Under 42 U.S.C. §405(g), this court reviews the ALJ's decision to determine if: (1) the ALJ's findings are supported by substantial evidence; and (2) the ALJ used proper legal standards. DeLorme v. Sullivan, 924 F.2d 841 (8th Cir. 1991). Substantial evidence means "more than a mere scintilla," Richardson v. Perales, 402 U.S. 389, 401 (1971), but less than a preponderance." Desrosiers v. Secretary of Health & Human Servs., 846 F.2d 573, 576 (9th Cir. 1988). This court cannot disturb the ALJ's findings if those findings are supported by substantial evidence, even though other evidence may exist which supports Plaintiff's claim. See Torske v. Richardson, 484 F.2d 59, 60 (9th Cir. 1973), cert. denied, Torske v. Weinberger, 417 U.S. 933 (1974); Harvey v. Richardson, 451 F.2d 589, 590 (9th Cir. 1971).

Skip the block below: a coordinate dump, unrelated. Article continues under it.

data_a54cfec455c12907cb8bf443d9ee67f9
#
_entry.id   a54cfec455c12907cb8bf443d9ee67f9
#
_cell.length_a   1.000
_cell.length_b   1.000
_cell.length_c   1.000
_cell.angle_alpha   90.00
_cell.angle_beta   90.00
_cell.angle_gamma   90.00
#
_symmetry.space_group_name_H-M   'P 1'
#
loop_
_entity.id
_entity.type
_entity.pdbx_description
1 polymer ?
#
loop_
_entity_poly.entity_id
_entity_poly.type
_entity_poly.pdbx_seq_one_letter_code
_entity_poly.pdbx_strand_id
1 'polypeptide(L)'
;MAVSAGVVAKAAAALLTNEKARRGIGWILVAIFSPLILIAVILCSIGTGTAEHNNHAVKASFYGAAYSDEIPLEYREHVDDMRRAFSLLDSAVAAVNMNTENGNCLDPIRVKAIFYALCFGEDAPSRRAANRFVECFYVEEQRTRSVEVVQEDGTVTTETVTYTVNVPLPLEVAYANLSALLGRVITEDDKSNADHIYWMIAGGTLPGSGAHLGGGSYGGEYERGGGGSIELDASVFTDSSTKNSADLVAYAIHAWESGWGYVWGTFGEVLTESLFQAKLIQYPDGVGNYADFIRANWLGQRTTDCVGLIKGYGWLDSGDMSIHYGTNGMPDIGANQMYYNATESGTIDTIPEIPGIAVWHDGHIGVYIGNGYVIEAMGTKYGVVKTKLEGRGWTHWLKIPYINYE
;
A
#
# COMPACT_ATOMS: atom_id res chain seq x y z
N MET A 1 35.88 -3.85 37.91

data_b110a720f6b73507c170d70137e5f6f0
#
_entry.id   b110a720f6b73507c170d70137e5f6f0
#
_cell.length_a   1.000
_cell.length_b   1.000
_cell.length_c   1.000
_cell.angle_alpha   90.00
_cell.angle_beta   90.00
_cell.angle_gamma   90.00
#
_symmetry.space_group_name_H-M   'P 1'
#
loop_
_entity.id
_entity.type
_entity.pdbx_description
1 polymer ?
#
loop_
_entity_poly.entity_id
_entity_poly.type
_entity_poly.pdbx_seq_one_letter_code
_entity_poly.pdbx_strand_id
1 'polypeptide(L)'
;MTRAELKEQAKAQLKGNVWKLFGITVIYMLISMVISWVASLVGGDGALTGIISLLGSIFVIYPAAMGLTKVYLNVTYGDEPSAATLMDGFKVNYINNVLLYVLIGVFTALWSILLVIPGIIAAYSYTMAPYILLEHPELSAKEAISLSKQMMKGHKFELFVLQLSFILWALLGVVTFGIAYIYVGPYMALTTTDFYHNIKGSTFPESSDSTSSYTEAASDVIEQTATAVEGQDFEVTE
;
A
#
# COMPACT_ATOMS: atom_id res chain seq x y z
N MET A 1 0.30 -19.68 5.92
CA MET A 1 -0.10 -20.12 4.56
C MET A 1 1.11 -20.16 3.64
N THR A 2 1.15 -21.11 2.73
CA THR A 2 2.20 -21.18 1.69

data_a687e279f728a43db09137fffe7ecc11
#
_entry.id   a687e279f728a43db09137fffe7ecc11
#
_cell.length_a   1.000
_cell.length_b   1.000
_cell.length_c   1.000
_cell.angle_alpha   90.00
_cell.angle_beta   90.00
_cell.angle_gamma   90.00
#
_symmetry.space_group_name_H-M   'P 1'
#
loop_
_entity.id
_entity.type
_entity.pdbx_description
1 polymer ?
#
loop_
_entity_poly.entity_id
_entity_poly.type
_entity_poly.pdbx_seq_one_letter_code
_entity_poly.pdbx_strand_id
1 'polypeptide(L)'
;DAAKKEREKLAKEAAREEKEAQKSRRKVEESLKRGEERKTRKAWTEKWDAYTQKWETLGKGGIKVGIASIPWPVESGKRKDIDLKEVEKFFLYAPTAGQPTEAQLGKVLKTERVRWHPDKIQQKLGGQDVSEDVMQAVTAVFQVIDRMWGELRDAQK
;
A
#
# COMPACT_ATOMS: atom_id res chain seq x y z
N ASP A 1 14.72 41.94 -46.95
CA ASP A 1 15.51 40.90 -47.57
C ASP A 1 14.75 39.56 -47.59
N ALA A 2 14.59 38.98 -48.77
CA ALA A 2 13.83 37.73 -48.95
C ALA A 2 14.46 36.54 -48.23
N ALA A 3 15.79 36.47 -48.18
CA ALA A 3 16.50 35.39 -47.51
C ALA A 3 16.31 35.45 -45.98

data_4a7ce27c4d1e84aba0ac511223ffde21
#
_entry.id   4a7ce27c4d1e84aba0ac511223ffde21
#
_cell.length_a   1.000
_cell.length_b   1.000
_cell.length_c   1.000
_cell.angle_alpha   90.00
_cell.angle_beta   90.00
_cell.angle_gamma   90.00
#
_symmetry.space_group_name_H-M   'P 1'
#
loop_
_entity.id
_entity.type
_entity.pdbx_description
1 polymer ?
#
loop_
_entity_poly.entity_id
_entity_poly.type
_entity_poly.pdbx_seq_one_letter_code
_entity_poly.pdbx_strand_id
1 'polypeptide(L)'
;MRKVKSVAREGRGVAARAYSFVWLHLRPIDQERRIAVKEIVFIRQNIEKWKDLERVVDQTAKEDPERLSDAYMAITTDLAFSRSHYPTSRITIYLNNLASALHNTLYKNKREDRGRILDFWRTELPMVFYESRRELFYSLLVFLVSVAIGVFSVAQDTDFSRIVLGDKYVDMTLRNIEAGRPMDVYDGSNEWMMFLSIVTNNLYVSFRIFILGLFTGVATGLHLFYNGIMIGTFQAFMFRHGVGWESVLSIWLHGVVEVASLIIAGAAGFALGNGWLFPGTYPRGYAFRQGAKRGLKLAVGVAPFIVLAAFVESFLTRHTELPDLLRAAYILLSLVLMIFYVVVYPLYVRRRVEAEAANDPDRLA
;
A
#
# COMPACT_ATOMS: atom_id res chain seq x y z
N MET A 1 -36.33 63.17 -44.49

It is the duty of this court to review the record as a whole and to consider adverse as well as supporting evidence. Green v. Heckler, 803 F.2d 528, 529-30 (9th Cir. 1986). The court is required to uphold the decision of the ALJ where evidence is susceptible to more than one rational interpretation. Gallant v. Heckler, 753 F.2d 1450, 1453 (9th Cir. 1984). The court has the authority to affirm, modify, or reverse the ALJ's decision "with or without remanding the cause for rehearing." 42 U.S.C. §405(g). Remand is appropriate where additional proceedings would remedy defects in the ALJ's decision. McAllister v. Sullivan, 888 F.2d 599, 603 (9th Cir. 1989).